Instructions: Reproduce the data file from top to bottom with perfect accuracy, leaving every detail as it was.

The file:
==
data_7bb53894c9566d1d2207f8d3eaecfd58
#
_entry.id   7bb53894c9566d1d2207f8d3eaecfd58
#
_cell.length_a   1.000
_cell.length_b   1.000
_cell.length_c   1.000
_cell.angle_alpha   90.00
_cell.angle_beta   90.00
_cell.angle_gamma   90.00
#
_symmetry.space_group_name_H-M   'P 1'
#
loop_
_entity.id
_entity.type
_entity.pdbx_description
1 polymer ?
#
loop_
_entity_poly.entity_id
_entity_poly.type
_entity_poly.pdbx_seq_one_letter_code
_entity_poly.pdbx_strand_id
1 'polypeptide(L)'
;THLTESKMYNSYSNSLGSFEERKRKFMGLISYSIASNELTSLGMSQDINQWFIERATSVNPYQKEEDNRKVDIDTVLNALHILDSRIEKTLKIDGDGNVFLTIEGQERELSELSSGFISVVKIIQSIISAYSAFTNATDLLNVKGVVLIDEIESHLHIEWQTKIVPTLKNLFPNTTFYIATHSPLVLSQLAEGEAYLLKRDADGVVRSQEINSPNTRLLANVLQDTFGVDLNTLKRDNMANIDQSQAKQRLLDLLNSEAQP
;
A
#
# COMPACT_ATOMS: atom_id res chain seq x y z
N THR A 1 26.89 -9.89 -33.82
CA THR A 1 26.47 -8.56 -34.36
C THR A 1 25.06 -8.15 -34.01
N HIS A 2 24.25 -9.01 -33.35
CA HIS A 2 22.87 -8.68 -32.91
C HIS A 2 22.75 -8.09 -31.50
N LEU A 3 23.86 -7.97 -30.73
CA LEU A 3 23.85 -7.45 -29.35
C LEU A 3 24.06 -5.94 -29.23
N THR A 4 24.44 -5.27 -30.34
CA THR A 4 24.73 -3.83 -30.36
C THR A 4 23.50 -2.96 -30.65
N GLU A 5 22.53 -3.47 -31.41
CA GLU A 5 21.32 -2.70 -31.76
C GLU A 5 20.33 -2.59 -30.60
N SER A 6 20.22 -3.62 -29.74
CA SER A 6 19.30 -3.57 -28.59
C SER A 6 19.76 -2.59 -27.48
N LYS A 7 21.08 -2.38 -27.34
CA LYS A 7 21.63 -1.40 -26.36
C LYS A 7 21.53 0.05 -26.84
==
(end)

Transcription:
data_7bb53894c9566d1d2207f8d3eaecfd58
#
_entry.id   7bb53894c9566d1d2207f8d3eaecfd58
#
_cell.length_a   1.000
_cell.length_b   1.000
_cell.length_c   1.000
_cell.angle_alpha   90.00
_cell.angle_beta   90.00
_cell.angle_gamma   90.00
#
_symmetry.space_group_name_H-M   'P 1'
#
loop_
_entity.id
_entity.type
_entity.pdbx_description
1 polymer ?
#
loop_
_entity_poly.entity_id
_entity_poly.type
_entity_poly.pdbx_seq_one_letter_code
_entity_poly.pdbx_strand_id
1 'polypeptide(L)'
;THLTESKMYNSYSNSLGSFEERKRKFMGLISYSIASNELTSLGMSQDINQWFIERATSVNPYQKEEDNRKVDIDTVLNALHILDSRIEKTLKIDGDGNVFLTIEGQERELSELSSGFISVVKIIQSIISAYSAFTNATDLLNVKGVVLIDEIESHLHIEWQTKIVPTLKNLFPNTTFYIATHSPLVLSQLAEGEAYLLKRDADGVVRSQEINSPNTRLLANVLQDTFGVDLNTLKRDNMANIDQSQAKQRLLDLLNSEAQP
;
A
#
# COMPACT_ATOMS: atom_id res chain seq x y z
N THR A 1 26.89 -9.89 -33.82
CA THR A 1 26.47 -8.56 -34.36
C THR A 1 25.06 -8.15 -34.01
N HIS A 2 24.25 -9.01 -33.35
CA HIS A 2 22.87 -8.68 -32.91
C HIS A 2 22.75 -8.09 -31.50
N LEU A 3 23.86 -7.97 -30.73
CA LEU A 3 23.85 -7.45 -29.35
C LEU A 3 24.06 -5.94 -29.23
N THR A 4 24.44 -5.27 -30.34
CA THR A 4 24.73 -3.83 -30.36
C THR A 4 23.50 -2.96 -30.65
N GLU A 5 22.53 -3.47 -31.41
CA GLU A 5 21.32 -2.70 -31.76
C GLU A 5 20.33 -2.59 -30.60
N SER A 6 20.22 -3.62 -29.74
CA SER A 6 19.30 -3.57 -28.59
C SER A 6 19.76 -2.59 -27.48
N LYS A 7 21.08 -2.38 -27.34
CA LYS A 7 21.63 -1.40 -26.36
C LYS A 7 21.53 0.05 -26.84